Technology enthusiasts and representatives from around the world were present at the Shand Power Station in Estevan to celebrate the official opening of one of the largest carbon capture test facilities (CCTF) in the world.
The facility, built in partnership with Mitsubishi Hitachi Power Systems, Ltd., is a high-tech laboratory that uses a small amount of exhaust (flue) gas from the neighbouring Shand Power Station. It allows researchers to test equipment, chemical innovation or engineering designs in a highly controlled enviornment.
"This facility is the first of its kind on the planet," said Premier Brad Wall in a video message that was presented to guests at the opening ceremony on June 18.
Misubishi is currently the only company that's leasing the facility for their own uses, but Mike Monea, president of carbon capture and storage initiatives, said he's confident more will come.
"This plant will attract vendors, because they really need to see the plant up and running before the commit to a test period," Monea said to reporters after the ceremony, adding SaskPower could potentially do the testing themsleves, on behalf of other companies, sometime in the future.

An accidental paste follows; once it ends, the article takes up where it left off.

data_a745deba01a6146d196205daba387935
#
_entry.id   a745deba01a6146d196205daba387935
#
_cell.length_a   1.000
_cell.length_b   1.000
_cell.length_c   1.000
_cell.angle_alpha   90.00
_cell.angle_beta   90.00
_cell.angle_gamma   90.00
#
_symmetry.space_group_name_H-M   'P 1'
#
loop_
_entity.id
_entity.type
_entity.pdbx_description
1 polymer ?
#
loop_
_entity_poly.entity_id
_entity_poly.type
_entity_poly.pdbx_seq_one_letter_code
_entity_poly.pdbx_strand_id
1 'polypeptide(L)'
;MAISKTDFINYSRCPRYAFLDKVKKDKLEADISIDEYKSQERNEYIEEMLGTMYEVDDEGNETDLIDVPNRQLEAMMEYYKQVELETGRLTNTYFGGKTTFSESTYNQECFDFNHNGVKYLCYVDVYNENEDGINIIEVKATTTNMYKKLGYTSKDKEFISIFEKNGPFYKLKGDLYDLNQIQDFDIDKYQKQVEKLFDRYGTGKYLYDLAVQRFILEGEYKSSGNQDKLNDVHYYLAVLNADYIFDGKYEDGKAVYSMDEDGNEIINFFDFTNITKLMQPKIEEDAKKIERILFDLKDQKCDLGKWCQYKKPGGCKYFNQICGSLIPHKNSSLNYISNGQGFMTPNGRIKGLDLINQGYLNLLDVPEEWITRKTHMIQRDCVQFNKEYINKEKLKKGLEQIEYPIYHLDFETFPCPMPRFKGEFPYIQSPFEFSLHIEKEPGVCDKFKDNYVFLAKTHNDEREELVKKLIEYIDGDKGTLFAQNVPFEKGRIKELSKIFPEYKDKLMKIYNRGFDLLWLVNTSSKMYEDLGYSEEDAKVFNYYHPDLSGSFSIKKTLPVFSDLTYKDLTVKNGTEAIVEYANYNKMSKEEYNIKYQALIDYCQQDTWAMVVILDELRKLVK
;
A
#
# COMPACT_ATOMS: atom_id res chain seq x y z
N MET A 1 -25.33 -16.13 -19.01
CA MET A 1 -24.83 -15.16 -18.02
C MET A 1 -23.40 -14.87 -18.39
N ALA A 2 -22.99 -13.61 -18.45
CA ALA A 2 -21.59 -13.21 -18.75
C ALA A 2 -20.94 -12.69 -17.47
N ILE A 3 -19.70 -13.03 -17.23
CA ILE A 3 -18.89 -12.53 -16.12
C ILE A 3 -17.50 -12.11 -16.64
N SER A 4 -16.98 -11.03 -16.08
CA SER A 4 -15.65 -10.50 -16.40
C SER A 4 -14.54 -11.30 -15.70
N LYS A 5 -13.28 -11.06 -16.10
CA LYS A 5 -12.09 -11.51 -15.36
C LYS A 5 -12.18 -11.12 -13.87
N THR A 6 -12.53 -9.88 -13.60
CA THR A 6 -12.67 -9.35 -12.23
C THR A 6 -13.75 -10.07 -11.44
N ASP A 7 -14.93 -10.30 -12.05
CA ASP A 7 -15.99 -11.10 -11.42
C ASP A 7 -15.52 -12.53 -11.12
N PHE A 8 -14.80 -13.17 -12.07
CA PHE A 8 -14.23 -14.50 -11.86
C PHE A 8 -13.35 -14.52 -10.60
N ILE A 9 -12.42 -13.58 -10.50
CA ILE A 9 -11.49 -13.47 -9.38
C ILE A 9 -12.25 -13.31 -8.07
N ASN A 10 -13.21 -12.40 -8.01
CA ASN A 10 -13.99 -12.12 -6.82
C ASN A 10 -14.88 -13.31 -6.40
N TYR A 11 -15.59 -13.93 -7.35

Mitsubishi will continue testing their equipment at the CCTF over a 14-month period, which began back in April.
The $70 million test facility has a lifespan of about seven to 10 years, according to Kevin Beck, construction supervisor for SaskPower.
Check out next week's issue of the Mercury for more in depth coverage of the test facility.
About to enter the main CCS facility at Shand. pic.twitter.com/1JE4eCbQIx— Alex Coop (@ItsJustAlexCoop) June 18, 2015